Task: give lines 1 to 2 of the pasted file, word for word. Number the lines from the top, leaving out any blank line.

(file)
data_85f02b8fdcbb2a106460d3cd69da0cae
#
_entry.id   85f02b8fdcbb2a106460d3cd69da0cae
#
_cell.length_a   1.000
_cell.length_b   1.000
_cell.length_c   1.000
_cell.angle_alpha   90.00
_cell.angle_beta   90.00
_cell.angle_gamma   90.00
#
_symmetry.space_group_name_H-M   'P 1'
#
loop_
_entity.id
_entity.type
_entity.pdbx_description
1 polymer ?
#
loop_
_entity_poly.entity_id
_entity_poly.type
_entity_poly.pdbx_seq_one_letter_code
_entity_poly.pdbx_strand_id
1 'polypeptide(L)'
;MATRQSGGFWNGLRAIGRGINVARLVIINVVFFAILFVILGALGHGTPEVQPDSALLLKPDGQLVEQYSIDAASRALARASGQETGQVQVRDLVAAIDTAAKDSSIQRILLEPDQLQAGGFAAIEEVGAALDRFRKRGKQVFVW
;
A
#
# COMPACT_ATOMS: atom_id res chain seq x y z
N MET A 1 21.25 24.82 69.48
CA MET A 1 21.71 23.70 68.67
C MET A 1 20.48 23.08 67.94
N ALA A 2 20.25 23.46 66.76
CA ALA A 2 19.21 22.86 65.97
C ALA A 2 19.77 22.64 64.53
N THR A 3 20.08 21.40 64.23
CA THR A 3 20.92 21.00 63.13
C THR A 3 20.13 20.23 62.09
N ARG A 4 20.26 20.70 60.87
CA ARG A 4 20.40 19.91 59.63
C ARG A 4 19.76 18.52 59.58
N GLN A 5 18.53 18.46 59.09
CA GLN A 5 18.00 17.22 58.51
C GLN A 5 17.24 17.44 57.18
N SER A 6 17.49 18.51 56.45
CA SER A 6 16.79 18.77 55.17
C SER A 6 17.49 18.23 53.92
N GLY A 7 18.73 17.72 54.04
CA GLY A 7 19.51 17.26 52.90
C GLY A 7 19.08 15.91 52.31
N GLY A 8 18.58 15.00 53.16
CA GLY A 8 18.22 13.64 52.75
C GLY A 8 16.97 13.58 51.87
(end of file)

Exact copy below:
data_85f02b8fdcbb2a106460d3cd69da0cae
#